Like many in our current economy, yours truly finds himself doing extracurricular things to bring in the daily bread while occasionally bemoaning the necessity of doing so. It was in the course of carrying out one such task that an ordinary commercial interaction on a Sunday afternoon turned into a deeply moving experience.
It couldn’t have come at a better time. The news during the three days preceding this encounter was particularly rough on those of us who understand who has made us, what has come before us, and our obligation to do what we can to make things better for those who will follow us.
Three days earlier, American soldiers were massacred on American soil by a supposed comrade. By Sunday, a maddening, reality-denying, excuse-making exercise in political correctness that should frighten anyone interested in our country’s long-term survival was already unfolding. We’ve subsequently learned that the evil jihadist perpetrator literally waved his calling card, his 50-slide PowerPoint presentation, and his chilling core beliefs, complete with exclamation points and misspellings (“We love death more then [sic] you love life!”) right in front of his peers’, patients’, and superiors’ faces. Yet he wasn’t stopped.
During the previous two days, an obviously unconstitutional, coercive statist power grab of unprecedented dimensions got one step closer to becoming a reality. In the midst of the legislative sausage-making, people who claim to be defenders of life signed on to the creation of a health care labyrinth designed to give us wholesale rationing, denial of care, and a virtual end to medical progress, all in return for a tissue-thin “guarantee” — one which probably wouldn’t stand up in court when tested — that the new leviathan won’t finance feticide.
In the midst of all this, we learned that employment continues to spiral downward, the predictable result when an administration persists in pursuing what historically hasn’t worked while disdainfully eschewing what has. Illegitimately tokin’ on Okun (unemployment has never been within the necessary 3.0-7.5% range cited at the link during this administration), it soullessly engages in the utter fantasy that it has “created or saved” hundreds of thousands of jobs. Even the created/saved claims that are supposedly firm don’t stand up to scrutiny by reporters who would ignore the lies if they could. Lectures over how we should just accept all of this, that high unemployment is all of a sudden an immutable condition of American life, that there’s really nothing we can do about it, and that it really isn’t such a bad thing anyway, are beginning to appear.
I suspect I’m not alone in having gone into a bit of a funk as the Fort Hood horror, Congress’ determination to dismantle the greatest health care system in the world, and the unemployment rate’s double-digit surge all unfolded in 60 hours.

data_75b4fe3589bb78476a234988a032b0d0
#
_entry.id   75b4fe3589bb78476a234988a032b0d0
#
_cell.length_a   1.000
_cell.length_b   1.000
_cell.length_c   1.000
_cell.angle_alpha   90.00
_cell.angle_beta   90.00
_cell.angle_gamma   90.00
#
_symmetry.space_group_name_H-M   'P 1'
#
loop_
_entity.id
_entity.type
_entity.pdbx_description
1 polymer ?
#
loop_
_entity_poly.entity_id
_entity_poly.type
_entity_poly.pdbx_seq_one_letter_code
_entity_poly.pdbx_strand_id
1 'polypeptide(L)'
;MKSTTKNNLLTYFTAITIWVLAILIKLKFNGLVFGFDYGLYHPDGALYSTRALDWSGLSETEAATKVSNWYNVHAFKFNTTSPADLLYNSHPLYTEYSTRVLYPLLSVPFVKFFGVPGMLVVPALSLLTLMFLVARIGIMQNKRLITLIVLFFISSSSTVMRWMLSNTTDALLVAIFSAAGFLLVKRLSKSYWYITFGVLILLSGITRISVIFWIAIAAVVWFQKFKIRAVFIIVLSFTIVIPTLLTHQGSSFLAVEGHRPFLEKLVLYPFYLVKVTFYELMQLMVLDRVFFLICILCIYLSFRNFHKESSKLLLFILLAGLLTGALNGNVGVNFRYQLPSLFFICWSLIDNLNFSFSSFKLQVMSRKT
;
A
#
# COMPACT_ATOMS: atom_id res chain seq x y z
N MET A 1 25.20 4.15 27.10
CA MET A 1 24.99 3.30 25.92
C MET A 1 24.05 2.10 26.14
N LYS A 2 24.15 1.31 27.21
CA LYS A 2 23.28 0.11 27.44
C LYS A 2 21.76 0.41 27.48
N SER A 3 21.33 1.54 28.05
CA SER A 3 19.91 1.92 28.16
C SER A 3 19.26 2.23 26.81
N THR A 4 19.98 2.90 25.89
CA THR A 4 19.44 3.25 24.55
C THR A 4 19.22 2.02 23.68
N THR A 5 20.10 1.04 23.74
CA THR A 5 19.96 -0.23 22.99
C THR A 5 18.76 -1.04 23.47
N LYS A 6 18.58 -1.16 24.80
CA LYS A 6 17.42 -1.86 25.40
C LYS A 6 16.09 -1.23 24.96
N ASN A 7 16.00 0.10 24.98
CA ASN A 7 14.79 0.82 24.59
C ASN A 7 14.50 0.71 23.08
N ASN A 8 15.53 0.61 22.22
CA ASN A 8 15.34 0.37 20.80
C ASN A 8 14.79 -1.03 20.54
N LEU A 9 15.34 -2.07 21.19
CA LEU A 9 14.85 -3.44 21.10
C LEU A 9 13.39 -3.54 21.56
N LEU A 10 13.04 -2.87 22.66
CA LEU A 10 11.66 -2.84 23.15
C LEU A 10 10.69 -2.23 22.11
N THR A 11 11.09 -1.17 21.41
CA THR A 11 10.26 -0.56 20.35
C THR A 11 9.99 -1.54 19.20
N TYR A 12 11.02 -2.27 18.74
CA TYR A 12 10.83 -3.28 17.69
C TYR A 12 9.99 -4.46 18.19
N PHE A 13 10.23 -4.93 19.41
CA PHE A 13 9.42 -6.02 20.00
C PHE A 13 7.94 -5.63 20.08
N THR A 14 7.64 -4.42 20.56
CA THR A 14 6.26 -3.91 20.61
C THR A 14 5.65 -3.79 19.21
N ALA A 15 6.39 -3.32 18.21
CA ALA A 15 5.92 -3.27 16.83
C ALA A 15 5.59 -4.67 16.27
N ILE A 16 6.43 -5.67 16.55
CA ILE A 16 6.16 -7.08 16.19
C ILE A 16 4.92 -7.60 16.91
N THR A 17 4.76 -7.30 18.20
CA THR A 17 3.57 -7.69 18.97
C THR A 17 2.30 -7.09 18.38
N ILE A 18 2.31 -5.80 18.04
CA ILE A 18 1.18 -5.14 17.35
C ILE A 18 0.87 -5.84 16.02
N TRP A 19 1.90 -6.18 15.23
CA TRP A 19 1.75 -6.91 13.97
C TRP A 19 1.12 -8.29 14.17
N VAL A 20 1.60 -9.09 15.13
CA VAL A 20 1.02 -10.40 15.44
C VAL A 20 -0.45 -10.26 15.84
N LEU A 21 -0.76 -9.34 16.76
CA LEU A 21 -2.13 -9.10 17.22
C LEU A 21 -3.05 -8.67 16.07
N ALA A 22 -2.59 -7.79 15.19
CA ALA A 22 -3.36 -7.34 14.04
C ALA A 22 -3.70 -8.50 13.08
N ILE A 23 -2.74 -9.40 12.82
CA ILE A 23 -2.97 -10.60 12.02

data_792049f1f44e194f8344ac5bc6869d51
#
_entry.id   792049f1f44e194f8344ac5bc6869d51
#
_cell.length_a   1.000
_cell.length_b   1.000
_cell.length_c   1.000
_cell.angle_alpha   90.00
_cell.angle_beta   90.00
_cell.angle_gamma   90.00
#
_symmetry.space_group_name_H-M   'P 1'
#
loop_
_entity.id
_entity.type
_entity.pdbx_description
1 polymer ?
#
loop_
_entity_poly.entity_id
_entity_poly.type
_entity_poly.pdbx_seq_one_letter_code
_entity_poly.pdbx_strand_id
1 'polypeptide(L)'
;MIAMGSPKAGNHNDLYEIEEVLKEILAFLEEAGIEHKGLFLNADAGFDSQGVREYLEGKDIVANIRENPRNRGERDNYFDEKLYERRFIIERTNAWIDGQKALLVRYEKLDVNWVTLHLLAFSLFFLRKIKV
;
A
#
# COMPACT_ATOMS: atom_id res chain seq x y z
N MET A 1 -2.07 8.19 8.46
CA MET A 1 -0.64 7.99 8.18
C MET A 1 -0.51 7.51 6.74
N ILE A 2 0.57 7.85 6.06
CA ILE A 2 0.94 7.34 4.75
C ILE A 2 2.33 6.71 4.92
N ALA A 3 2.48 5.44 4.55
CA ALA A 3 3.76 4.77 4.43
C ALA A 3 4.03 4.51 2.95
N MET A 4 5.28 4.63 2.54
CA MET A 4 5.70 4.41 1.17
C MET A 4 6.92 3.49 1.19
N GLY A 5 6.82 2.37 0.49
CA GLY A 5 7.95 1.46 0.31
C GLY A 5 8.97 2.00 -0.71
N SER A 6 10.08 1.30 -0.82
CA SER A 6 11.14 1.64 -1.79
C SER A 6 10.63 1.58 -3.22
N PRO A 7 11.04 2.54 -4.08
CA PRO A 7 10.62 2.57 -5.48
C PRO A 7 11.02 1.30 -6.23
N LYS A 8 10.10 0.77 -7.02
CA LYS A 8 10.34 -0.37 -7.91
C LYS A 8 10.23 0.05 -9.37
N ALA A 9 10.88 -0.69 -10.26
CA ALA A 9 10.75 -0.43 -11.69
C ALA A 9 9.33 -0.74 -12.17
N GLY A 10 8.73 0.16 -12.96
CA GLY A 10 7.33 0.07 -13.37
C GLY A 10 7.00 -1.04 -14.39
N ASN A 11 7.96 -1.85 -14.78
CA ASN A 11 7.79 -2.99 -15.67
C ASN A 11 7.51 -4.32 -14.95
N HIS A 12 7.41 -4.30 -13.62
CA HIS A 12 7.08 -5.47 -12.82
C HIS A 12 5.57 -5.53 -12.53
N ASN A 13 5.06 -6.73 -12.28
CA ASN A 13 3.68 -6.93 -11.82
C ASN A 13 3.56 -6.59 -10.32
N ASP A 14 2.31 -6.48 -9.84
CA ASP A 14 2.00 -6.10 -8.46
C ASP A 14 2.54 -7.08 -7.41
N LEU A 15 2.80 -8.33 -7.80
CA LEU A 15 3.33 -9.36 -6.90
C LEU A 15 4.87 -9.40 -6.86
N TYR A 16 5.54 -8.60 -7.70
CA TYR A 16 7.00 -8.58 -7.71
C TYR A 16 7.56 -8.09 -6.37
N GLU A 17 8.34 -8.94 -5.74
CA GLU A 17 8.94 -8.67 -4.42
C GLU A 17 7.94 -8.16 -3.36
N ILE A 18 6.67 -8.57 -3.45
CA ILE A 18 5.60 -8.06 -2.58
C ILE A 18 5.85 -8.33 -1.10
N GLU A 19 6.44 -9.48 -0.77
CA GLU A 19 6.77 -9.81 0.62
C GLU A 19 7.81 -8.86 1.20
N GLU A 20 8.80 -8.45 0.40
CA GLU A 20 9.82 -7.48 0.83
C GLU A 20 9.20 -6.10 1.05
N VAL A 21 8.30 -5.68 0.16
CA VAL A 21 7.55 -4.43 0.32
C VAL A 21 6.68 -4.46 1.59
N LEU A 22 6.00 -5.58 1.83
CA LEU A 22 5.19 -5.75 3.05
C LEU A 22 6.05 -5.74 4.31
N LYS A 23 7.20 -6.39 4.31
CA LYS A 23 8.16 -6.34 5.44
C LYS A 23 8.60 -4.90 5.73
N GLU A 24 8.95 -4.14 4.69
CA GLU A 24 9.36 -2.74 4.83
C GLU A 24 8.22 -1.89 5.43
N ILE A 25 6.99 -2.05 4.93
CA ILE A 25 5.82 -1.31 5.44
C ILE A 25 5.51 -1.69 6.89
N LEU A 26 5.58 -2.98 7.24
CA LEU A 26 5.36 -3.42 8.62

But then an angel appeared.
She wasn’t an angel by the weird contemporary standards that artificially define “beauty,” but she embodied the verity that true beauty is far more than skin deep.
She’s a middle-aged woman born overseas. Her husband was born in that same country. They emigrated here decades ago.
She told me that they have a son who served in Iraq. I said, perhaps a bit lamely given a bout of late-afternoon fatigue, “Thank him for his service.” Then she opened up.
Though he is home, her son, following many months at Walter Reed and the local VA hospital, is still going through a fitful recovery from an awful encounter with an IED that severely damaged his brain. She described what had happened, what he’s been through, what she’s been through, and what their family has been through — and then spoke of her great love of this country and all it stands for.
Her most poignant line with relevance to all was roughly this: “Don’t believe any of what you read about what the rest of the world thinks of this country. No matter where I have been, everyday people literally worship America and all it stands for.”
She fully understands that so many of the people who are currently in charge don’t seem to understand or appreciate any of this, especially the part about American exceptionalism. If what she has suffered hasn’t deterred her, the events of this past weekend surely shouldn’t discourage others among us who also believe in it.
This angel probably has no idea of what she did for me, or of what I suspect she does for others on a daily basis. She thought I was doing her a favor by listening to her story and was almost apologetic about sharing it with me. Doing everything I could to keep from turning into a babbling, blubbering mess, I said, “It was a privilege to hear it.”
That those of us who know what should be done and who try to do our little part in making it happen might get occasionally and briefly down is understandable. To let it go on for too long, or to give in to the easy temptation of apathy, is simply unforgivable. The sacrifices this woman, her son, her family, and thousands of families like hers have made over the centuries to defend and preserve what we have, and who have given us the precious opportunity to improve upon it, demand that we press on unapologetically and forcefully.